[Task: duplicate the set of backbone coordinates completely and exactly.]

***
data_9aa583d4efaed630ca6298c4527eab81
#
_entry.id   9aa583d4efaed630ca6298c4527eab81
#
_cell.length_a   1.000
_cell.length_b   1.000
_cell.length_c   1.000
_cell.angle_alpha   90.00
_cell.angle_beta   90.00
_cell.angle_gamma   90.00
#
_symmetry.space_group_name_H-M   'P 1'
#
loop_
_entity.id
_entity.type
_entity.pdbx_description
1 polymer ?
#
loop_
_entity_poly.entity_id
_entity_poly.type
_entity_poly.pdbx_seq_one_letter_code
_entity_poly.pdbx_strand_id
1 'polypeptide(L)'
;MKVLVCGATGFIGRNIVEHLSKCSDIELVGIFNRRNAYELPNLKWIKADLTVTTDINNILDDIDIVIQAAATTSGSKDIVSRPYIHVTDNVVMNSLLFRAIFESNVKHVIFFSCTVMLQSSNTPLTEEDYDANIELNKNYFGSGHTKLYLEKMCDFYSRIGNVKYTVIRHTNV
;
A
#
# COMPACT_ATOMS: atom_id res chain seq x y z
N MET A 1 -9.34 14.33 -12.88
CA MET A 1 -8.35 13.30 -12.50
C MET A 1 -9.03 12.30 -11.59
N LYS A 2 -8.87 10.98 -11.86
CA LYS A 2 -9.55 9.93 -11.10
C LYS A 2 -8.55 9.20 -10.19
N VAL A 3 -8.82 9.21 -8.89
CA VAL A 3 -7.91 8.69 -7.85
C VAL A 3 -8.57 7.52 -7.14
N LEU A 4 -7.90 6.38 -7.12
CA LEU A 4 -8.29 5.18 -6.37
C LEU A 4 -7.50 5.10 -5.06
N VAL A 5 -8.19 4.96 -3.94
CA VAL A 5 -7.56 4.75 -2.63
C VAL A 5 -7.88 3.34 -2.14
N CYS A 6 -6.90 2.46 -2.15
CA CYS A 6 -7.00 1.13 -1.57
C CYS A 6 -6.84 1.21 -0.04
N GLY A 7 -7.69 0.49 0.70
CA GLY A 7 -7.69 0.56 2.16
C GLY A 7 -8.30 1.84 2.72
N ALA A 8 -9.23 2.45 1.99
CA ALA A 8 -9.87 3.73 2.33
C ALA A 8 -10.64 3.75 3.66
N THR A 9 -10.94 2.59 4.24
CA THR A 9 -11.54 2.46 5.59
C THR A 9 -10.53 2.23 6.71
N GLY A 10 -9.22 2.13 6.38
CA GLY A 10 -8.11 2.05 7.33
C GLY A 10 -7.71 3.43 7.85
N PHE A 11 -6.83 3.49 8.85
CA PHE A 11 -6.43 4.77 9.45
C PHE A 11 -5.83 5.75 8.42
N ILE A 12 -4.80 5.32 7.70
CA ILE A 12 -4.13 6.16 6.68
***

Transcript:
data_9aa583d4efaed630ca6298c4527eab81
#
_entry.id   9aa583d4efaed630ca6298c4527eab81
#
_cell.length_a   1.000
_cell.length_b   1.000
_cell.length_c   1.000
_cell.angle_alpha   90.00
_cell.angle_beta   90.00
_cell.angle_gamma   90.00
#
_symmetry.space_group_name_H-M   'P 1'
#
loop_
_entity.id
_entity.type
_entity.pdbx_description
1 polymer ?
#
loop_
_entity_poly.entity_id
_entity_poly.type
_entity_poly.pdbx_seq_one_letter_code
_entity_poly.pdbx_strand_id
1 'polypeptide(L)'
;MKVLVCGATGFIGRNIVEHLSKCSDIELVGIFNRRNAYELPNLKWIKADLTVTTDINNILDDIDIVIQAAATTSGSKDIVSRPYIHVTDNVVMNSLLFRAIFESNVKHVIFFSCTVMLQSSNTPLTEEDYDANIELNKNYFGSGHTKLYLEKMCDFYSRIGNVKYTVIRHTNV
;
A
#
# COMPACT_ATOMS: atom_id res chain seq x y z
N MET A 1 -9.34 14.33 -12.88
CA MET A 1 -8.35 13.30 -12.50
C MET A 1 -9.03 12.30 -11.59
N LYS A 2 -8.87 10.98 -11.86
CA LYS A 2 -9.55 9.93 -11.10
C LYS A 2 -8.55 9.20 -10.19
N VAL A 3 -8.82 9.21 -8.89
CA VAL A 3 -7.91 8.69 -7.85
C VAL A 3 -8.57 7.52 -7.14
N LEU A 4 -7.90 6.38 -7.12
CA LEU A 4 -8.29 5.18 -6.37
C LEU A 4 -7.50 5.10 -5.06
N VAL A 5 -8.19 4.96 -3.94
CA VAL A 5 -7.56 4.75 -2.63
C VAL A 5 -7.88 3.34 -2.14
N CYS A 6 -6.90 2.46 -2.15
CA CYS A 6 -7.00 1.13 -1.57
C CYS A 6 -6.84 1.21 -0.04
N GLY A 7 -7.69 0.49 0.70
CA GLY A 7 -7.69 0.56 2.16
C GLY A 7 -8.30 1.84 2.72
N ALA A 8 -9.23 2.45 1.99
CA ALA A 8 -9.87 3.73 2.33
C ALA A 8 -10.64 3.75 3.66
N THR A 9 -10.94 2.59 4.24
CA THR A 9 -11.54 2.46 5.59
C THR A 9 -10.53 2.23 6.71
N GLY A 10 -9.22 2.13 6.38
CA GLY A 10 -8.11 2.05 7.33
C GLY A 10 -7.71 3.43 7.85
N PHE A 11 -6.83 3.49 8.85
CA PHE A 11 -6.43 4.77 9.45
C PHE A 11 -5.83 5.75 8.42
N ILE A 12 -4.80 5.32 7.70
CA ILE A 12 -4.13 6.16 6.68